Corporation Case Studies

Embezzlement Discovered and Company Repaid:

A CFO and partner for a large small business hired a female employee in the accounting department shortly after the CFO became physically involved with the employee. Within six months, she was embezzling large sums of money from the company via credit card payments. The CFO allowed the employee to circumvent internal controls and the segregation of duties and he signed off on month ending documents that were supposed to account for the receipt and disbursement of funds of the company. Over the years, the female employee became demanding and controlling and the CFO did nothing to improve the situation. Ultimately, she got into a fight with an employee and was asked to resign, which she did. A closer review of the company records by the Controller revealed the female had a corporate credit card issued to her and had made over $200,000 in personal purchases for which the company paid. She was contacted and agreed to pay the money back and did. Two years later, Sage was hired to covertly investigate further and found that the female employee had a criminal record. It was determined that the CFO was still in a relationship with the female and was providing her with financial support. Sage found the CFO violated his fiduciary duties to the company and found that in the past the female employee paid personal credit cards with corporate funds in the amount of $1.4 Million. Results: The CFO was confronted regarding the continued relationship and confessed that he had given the female the money to repay the company the $200,000. He resigned and the repayment of the additional credit card payments was withheld from his partnership interest.


Theft by Controller Confirmed:

A large family owned company employed a Controller and an Information Technology person and together they embezzled $350,000. The Controller was on the verge of retirement, never took a vacation and ruled with an iron fist. They stole the money over a period of 4 years during which the son of the owner was enrolled in college and studying accounting and finance to gain the knowledge to take over the family business. The owner’s noticed their bank account did not have the balance they thought should be present. They placed the Controller on paid leave after an altercation in the office. Sage was hired to determine what happened to their money and learned that the controller prepared and signed the checks issued by the company and he reconciled the bank accounts and destroyed the third-party invoices as they were paid. Sage inspected the bank account for checks over $1,000 and compared them to the QuickBooks transactions journal. Sage found an anomaly that the controller wrote checks to himself and the IT person and changed the payee name on QuickBooks and the classification to indicate a draw by a family member. A number of years were analyzed to find the extent of the embezzlement. Sage learned that the controller built a second home in Colorado and the IT person built a home in Texas with the stolen proceeds. RESULTS: They were terminated and the case was presented to the local district attorney.


Pilfering Stopped at State Agency:

A new Director of a state agency noticed that the facility responsible for the resale of state vehicles and surplus equipment was not generating the funds budgeted. Sage was hired and began by interviewing all the employees that worked at the state facility. It was determined that minor pilferage was taking place by the employees but the management and supervisors were involved in selling used vehicle to companies they had relationships with, which was to the determent of the state. Internal controls over the vehicles did not include record keeping to determine the book value of each vehicle. Sage analyzed the vehicle sales for three years and compared the sales price to Kelly Blue book and determined that in the most conservative situation the state had lost between $600,000 and $1 Million for the sale of the vehicles. Results: Sage rendered its report and the manager and supervisors were all replaced and the employees pilfering items were placed on leave without pay for a week.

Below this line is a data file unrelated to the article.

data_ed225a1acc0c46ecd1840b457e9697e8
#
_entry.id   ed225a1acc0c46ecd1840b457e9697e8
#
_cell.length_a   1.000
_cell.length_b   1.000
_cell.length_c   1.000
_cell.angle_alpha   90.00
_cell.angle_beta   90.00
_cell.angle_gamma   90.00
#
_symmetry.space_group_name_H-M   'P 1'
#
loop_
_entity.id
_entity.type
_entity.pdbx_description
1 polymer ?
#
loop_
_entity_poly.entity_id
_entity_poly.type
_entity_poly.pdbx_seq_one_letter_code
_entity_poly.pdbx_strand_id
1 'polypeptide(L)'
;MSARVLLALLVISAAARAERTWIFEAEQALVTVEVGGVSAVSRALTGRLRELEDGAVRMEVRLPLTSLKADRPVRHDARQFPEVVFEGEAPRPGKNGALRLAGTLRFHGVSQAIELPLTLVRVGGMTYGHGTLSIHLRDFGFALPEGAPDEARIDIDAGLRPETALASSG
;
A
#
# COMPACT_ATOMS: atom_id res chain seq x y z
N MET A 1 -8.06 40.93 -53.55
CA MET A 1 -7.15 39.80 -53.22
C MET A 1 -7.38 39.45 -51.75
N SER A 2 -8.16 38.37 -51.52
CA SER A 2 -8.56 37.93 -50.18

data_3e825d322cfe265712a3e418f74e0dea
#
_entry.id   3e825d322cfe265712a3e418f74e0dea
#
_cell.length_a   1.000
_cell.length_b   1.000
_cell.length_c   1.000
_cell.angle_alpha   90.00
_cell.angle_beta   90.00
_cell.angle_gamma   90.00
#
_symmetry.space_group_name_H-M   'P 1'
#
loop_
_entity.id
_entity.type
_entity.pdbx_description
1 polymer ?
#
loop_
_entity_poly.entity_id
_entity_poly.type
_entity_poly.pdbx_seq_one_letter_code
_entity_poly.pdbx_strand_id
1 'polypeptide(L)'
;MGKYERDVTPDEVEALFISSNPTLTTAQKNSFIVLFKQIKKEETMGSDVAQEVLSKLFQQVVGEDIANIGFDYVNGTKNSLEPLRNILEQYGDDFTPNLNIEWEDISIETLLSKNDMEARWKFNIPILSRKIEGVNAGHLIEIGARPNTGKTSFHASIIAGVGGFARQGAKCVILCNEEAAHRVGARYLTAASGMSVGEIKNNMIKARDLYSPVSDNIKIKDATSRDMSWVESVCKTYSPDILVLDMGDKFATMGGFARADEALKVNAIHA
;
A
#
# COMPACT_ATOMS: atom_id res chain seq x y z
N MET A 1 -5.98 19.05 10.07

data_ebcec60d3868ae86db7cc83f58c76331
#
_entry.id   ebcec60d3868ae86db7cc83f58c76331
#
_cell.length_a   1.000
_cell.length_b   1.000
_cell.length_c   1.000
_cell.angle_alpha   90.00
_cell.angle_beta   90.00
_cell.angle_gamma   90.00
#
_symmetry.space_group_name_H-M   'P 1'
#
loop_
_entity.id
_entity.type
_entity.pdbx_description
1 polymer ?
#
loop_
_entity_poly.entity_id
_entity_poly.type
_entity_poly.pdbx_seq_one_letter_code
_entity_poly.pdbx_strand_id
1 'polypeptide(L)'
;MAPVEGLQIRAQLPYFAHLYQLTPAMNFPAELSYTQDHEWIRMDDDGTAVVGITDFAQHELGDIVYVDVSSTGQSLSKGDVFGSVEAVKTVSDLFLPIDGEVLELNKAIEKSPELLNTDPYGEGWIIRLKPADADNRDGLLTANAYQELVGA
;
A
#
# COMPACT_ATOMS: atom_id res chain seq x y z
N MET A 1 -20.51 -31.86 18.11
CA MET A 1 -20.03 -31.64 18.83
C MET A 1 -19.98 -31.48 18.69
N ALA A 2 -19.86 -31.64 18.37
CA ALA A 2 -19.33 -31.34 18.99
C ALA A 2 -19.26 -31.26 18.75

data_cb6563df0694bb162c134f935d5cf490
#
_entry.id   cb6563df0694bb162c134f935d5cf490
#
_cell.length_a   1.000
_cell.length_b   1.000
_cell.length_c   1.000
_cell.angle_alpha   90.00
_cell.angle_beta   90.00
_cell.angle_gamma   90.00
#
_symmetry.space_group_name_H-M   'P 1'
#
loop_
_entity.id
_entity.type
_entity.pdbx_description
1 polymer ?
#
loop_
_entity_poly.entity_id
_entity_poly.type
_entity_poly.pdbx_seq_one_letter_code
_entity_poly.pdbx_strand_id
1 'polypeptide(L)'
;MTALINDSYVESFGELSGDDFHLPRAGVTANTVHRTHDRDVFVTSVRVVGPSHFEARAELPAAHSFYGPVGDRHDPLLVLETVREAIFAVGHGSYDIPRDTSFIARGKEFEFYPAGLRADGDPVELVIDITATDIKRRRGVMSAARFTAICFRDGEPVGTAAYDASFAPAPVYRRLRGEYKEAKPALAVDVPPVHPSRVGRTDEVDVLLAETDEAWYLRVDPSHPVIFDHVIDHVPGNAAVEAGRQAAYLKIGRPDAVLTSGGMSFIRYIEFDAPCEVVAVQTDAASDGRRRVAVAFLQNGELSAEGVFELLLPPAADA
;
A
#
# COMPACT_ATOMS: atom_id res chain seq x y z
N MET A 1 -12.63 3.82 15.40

Credit Union Theft Solved:

A local credit union in Miami, AZ started to lose money and after and internal audit it was determined that something was wrong. Sage Investigations was employed by The National Credit Union Administration (NCUA) to review the situation and determine how the credit union was losing money. A review of the records determined that the long-time manager of the credit union was creating fictitious loans for the former members and was manipulating payments to cover the fictitious loans. Sage interviewed the former members and determined that the manager was stealing. RESULT: The NCUA shut down the credit union and the case was turned over to the local District Attorney for prosecution.


Bad Loans Lead to a Law Suit:

A local credit union in Lock Haven, PA was managed by a former banker who had visions of growing the credit union. He violated The National Credit Union Administration (NCUA) policies and made loans on real estate that did not qualify, and loans to relatives and friends. When the economy turned down the individuals did not have the ability to make the payments, the manager began to manipulate the books to cover the payments. The NCUA auditors observed the improper loans and the lack of payments and employed Sage Investigations to review the situation and determine how the credit union was losing money. Sage’s review of the records revealed the less than arms-length relationship with borrowers, and found that the credit union manager didn’t perform due diligence and over paid for old ATM machines that had outdated technology. RESULT: The NCUA shut down the credit union and the attorneys for the NCUA pursued the manager for recovery of the losses.

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